As Elsa, Caissie Levy – a formidable belter whose previous Broadway roles include Wicked’s Elphaba – lends heft and gleam to Frozen’s signature siren call, Let It Go.

She brings the same qualities to the no less turbo-charged Monster, one of several new songs Anderson-Lopez and Lopez have crafted for the show.

Plucky Anna provides more of a comic showcase and may well prove a breakout role for Patti Murin, who is both delightfully playful in her scenes with Kristoff the iceman – charmingly played by Jelani Alladin – and poignant in a darker sequence that introduces fetching new ballad True Love.

Anna is joined in the latter scene by Olaf, who is given just the right goofy sweetness by Greg Hildreth and his accompanying puppet. Revisiting a choice line from the film (“Some people are worth melting for”), Hildreth reaped a well-deserved “awwww” from Saturday’s audience.

Andrew Pirozzi has a more physically demanding task manipulating the more elaborate and expressive puppet designed for Sven. Yet he nonetheless gives the creature a wry soulfulness.

Without speaking a word or singing a note, Pirozzi also factors in some of the show’s funniest moments, nearly upstaging Olaf’s entrance as he slowly manoeuvres the reindeer’s bulky frame around to gawk at the snowman.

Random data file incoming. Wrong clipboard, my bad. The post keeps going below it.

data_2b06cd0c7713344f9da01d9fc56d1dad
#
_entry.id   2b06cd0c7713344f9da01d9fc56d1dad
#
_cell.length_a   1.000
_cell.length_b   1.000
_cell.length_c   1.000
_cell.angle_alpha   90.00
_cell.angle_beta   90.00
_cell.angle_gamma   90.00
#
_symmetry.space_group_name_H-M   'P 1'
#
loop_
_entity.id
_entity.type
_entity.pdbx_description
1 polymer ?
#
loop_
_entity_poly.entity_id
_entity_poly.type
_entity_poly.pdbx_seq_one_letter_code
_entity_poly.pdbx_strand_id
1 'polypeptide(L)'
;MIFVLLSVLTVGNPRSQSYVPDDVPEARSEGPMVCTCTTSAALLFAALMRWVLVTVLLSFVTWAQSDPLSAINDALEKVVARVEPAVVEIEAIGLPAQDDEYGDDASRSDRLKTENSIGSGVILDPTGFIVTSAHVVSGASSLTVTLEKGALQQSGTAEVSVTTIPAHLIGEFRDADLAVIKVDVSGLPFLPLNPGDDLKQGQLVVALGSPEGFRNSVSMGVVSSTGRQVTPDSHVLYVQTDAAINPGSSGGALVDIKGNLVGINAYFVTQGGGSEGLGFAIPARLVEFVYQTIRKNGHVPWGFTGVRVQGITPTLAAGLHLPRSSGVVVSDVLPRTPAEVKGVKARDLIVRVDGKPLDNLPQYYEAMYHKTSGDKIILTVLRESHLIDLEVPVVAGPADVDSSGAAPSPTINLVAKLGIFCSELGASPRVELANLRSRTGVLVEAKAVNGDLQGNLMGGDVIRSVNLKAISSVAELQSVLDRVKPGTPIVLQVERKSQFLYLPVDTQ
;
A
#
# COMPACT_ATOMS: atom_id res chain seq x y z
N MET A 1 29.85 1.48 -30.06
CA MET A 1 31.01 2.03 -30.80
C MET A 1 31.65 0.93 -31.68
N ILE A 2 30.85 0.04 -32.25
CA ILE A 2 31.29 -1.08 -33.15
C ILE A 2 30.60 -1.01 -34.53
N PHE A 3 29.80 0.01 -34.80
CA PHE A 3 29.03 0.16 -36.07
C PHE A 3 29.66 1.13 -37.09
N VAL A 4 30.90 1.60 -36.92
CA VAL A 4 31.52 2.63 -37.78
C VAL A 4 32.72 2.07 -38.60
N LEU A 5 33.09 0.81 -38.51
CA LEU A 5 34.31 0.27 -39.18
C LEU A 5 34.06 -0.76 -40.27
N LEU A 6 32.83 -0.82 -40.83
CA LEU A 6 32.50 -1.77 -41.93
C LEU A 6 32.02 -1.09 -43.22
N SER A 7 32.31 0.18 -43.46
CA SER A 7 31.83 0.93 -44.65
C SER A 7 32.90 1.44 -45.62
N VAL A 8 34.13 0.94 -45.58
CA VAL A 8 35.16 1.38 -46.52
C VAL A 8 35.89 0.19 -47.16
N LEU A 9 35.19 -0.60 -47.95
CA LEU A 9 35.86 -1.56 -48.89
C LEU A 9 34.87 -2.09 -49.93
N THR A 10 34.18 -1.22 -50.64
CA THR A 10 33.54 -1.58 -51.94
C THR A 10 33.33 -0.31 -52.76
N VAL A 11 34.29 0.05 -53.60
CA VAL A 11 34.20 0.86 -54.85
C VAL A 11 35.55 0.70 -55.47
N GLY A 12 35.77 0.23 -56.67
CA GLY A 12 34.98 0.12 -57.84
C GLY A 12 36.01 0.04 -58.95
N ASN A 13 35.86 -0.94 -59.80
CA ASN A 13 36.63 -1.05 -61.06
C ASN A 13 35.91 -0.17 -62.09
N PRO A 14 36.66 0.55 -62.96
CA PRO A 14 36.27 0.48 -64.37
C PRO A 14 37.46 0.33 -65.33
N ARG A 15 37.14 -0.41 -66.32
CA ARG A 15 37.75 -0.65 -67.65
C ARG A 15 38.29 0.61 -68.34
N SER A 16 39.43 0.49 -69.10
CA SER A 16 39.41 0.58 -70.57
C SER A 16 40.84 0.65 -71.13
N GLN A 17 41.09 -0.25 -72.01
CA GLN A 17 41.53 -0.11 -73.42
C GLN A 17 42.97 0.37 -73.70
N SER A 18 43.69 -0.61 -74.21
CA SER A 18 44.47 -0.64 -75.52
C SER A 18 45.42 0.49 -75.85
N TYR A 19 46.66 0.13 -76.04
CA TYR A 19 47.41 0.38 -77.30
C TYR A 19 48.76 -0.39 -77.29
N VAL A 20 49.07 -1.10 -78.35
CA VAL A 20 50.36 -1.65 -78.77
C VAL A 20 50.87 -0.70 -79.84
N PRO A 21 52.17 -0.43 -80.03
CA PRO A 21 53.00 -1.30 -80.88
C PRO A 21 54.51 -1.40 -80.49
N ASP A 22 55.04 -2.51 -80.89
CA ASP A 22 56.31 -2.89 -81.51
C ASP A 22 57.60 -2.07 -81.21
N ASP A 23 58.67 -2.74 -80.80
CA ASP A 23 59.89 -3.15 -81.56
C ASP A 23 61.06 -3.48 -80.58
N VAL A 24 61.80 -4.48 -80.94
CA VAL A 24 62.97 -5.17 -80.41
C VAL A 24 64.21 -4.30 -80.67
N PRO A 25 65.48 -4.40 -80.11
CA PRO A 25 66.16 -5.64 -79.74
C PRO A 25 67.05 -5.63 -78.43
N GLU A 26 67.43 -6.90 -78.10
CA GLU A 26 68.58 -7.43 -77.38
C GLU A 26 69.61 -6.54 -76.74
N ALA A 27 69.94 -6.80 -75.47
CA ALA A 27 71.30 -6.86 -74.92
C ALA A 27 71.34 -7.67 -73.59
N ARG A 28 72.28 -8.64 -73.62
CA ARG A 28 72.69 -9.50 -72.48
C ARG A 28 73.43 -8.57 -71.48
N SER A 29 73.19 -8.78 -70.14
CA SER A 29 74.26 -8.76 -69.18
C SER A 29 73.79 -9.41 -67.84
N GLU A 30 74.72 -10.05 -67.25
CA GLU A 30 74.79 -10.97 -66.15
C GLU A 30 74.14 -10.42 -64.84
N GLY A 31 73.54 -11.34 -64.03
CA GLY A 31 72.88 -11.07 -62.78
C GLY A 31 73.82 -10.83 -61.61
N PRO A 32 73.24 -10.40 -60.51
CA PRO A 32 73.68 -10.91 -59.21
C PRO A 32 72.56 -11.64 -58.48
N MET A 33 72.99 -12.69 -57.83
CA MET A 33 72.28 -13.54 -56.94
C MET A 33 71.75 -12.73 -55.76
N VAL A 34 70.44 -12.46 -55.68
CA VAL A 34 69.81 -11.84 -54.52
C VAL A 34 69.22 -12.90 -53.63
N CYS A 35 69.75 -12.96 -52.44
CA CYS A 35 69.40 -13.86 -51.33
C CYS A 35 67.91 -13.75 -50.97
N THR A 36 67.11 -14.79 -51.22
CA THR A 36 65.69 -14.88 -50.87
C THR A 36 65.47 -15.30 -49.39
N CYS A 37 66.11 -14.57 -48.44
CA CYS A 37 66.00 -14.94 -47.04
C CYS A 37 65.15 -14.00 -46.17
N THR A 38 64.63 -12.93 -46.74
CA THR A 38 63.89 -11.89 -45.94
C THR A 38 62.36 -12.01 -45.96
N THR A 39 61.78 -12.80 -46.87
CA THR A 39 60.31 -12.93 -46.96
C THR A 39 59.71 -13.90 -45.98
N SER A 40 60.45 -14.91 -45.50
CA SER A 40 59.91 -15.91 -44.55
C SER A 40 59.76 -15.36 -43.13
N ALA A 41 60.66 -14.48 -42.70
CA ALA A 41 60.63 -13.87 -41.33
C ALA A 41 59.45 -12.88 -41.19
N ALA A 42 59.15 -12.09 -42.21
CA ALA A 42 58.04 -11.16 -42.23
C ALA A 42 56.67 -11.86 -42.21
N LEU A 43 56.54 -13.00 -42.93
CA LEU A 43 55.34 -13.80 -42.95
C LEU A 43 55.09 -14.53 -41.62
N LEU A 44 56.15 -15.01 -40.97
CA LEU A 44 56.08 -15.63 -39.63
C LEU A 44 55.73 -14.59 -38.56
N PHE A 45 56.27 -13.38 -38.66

Scenic and costume designer Christopher Oram, Grandage’s frequent collaborator, manages the same balance of sprit and spectacle, whether summoning the cultural and spiritual traditions of local townsfolk or bringing us deep into Elsa’s domain.

Natasha Katz’s lighting and Finn Ross’s video design, meanwhile, help evoke a sparkling winter wonderland – occasionally marked by icy spikes that pop up when Elsa’s anger piques.

The spikes were a hit with Teegan Witock, a seven-year-old from Brooklyn, while her 10-year-old sister Anderson cited Elsa’s lightning-fast costume change into a glittering ice-blue gown during Let It Go.

Other audience members got a kick out of Mattea Conforti, the super-perky actress who played Anna as a young girl at Saturday night’s performance.

There was also praise for the graceful Ayla Schwartz, who played young Elsa. (Two actresses alternate in each role.)